Awesome Admins are Brilliant Business Analysts


This week we are taking a different approach to the post, rather than the traditional format we using an interview format. We are following up on a very popular session from Dreamforce “Admins and Business Analysts: Agents of Change” where we talk to the three presenters- Salesforce MVPs Cheryl Feldman, Eric Dreshfield, and Launa Saunders.

They tackle the question- Are Awesome Admins Business Analysts?

What is a Business Analyst?

According to “Business Analysis is the process of understanding business change needs, assessing the impact of those changes, capturing, analyzing and documenting requirements and then supporting the communication and delivery of those requirements with relevant parties.”

CHERYL: I think most Salesforce Admins are business analysts and they just don’t even realize it.  I think back to when I started my career, I was always asking questions, a lot of them to get clarity on what our end users ultimate goal was.

As Salesforce Admins become more technical, I think they naturally fall into a Technical Business Analyst (BA) role unless they are more interested in designing business process then they can be more of a Functional Business Analyst.  I’ve primarily worked for large companies, in these companies there are typically both functional and technical BA’s working on a project.  The functional BA focuses more on the business process at hand, documenting, understanding it and providing process suggestion and figure out what steps should be automated or eliminated.  While the Technical BA can get involved and sometimes does get involved in the business process, the Technical BA’s take what the functional BA has given them as far as process and figures out with developers/configurators/technical architects how the design should look.  The Technical BA also addresses any technical challenges there might be with the process.  I’m a technical BA and a lot of my role is sorting through process and building out POC’s (proof of concept).  In addition to that, I spend a lot of time looking at what’s coming down the pipeline for Salesforce in new releases and passing suggestions onto our product owner for functional BA’s as things they may want to put on the road map.  So being a BA is not just taking requirements and figuring out a solution, it’s more of understanding the business so well you know what the business needs even before they ask for it.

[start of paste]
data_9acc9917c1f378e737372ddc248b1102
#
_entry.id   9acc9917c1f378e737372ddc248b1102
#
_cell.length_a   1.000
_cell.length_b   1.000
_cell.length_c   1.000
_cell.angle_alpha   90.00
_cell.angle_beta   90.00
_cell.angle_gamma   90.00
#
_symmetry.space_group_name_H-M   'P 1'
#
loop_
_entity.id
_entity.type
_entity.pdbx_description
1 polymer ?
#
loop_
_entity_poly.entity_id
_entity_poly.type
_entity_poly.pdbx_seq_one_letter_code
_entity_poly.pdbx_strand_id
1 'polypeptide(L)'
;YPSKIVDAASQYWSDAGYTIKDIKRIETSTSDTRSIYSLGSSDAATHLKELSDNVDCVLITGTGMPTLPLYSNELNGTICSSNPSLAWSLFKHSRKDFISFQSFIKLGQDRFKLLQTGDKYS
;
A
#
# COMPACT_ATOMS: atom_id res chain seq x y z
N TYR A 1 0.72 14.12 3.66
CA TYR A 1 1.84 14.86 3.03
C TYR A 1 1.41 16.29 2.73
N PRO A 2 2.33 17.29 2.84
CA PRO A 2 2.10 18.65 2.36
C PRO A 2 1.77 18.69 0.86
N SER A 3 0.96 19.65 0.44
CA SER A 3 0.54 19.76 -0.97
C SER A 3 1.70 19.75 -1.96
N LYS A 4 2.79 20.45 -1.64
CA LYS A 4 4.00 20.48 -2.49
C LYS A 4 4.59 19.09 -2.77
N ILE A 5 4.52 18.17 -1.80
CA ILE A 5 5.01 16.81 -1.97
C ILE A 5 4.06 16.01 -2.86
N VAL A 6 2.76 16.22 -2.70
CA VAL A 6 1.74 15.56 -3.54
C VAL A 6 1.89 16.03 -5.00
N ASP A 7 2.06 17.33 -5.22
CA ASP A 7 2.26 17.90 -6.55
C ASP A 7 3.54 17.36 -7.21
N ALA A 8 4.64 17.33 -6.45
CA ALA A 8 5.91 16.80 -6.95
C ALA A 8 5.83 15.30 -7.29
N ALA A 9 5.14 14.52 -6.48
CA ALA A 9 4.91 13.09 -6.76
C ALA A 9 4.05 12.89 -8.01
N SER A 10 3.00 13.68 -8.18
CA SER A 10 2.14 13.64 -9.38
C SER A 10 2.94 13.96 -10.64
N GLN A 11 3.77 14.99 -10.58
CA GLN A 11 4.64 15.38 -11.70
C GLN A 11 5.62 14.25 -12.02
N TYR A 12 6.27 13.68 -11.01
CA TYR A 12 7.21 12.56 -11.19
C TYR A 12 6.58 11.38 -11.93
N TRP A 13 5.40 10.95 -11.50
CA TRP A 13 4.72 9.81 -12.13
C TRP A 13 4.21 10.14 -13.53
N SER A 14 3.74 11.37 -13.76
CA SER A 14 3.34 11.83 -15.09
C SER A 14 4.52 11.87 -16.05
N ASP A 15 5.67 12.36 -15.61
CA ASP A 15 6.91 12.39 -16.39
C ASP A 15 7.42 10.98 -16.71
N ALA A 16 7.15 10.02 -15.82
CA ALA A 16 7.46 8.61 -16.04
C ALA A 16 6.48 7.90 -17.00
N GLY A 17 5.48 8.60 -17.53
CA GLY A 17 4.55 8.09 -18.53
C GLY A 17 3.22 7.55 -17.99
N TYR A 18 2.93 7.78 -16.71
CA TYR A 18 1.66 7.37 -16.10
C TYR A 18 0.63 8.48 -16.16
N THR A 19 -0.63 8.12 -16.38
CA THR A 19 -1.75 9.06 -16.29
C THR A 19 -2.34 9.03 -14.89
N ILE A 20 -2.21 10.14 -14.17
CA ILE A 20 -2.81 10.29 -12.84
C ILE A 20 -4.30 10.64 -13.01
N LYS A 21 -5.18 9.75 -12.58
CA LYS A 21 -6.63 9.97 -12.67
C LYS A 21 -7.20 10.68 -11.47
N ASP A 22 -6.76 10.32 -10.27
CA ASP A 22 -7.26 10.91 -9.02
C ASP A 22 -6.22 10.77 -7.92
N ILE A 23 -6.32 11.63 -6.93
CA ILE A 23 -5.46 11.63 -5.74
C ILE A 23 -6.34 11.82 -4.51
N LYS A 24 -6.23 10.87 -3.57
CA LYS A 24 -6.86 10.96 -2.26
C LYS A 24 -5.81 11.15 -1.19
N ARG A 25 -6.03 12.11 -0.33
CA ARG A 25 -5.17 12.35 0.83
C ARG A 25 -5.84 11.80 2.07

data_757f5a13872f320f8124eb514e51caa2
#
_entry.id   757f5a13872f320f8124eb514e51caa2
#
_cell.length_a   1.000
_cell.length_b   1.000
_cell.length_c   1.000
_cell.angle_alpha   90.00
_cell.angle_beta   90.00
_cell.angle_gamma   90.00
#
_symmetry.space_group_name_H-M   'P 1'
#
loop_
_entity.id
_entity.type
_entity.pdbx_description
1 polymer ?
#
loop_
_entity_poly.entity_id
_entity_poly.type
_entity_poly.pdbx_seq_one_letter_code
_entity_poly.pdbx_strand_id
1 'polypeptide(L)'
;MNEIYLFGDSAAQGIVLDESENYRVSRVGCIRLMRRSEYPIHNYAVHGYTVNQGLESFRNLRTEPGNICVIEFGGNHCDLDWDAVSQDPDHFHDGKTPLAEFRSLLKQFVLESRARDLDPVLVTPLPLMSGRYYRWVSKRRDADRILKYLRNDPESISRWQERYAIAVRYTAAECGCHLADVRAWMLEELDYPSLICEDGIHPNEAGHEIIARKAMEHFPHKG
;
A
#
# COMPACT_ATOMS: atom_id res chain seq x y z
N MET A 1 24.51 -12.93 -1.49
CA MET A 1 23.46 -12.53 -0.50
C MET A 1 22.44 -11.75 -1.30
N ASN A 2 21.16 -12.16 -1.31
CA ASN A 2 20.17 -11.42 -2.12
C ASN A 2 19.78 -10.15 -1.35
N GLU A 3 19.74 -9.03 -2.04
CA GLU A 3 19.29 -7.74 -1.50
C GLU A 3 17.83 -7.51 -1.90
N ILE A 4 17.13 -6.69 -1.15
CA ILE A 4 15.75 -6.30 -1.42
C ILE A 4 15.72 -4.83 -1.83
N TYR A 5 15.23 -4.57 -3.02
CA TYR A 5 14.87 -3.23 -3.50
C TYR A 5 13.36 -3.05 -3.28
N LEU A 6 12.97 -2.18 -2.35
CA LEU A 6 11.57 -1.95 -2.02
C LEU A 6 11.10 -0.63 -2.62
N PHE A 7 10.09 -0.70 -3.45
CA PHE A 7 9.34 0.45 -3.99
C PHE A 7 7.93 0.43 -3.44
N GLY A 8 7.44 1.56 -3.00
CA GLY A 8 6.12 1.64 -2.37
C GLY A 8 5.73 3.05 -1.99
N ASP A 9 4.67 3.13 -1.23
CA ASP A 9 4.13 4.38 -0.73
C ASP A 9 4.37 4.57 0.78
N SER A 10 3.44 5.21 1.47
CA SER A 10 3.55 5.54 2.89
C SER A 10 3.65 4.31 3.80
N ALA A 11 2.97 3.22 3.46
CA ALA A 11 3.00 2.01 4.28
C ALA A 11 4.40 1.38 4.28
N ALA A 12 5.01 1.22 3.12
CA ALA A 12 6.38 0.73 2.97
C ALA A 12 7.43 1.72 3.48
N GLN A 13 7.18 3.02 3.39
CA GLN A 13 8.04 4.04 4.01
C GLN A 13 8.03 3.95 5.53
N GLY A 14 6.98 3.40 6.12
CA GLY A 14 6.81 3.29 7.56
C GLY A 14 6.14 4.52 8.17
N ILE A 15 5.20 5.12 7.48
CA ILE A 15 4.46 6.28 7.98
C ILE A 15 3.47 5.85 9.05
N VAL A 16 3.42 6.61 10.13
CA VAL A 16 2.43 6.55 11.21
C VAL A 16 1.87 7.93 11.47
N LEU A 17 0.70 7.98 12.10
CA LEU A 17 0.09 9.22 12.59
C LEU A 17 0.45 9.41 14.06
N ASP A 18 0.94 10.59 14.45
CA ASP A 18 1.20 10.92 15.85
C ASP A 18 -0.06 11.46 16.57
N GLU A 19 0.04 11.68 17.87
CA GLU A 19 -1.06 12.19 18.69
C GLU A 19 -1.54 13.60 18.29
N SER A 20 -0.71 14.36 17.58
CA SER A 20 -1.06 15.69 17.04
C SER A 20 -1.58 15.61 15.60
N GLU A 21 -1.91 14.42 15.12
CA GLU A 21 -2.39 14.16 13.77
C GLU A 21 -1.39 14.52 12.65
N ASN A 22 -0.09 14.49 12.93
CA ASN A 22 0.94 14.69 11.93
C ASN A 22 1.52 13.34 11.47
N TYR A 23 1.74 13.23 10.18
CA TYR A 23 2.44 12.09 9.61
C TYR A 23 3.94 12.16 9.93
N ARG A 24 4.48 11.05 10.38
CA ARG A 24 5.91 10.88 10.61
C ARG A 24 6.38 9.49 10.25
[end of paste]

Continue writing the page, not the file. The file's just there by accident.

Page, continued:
ERIC: I think the role of a BA can also be viewed as that of a facilitator or translator. BAs often have to mediate conversations between end users and technical resources, and put user requirements gleaned from conversations into more technical documents for others to use.

How did you become a Business Analyst?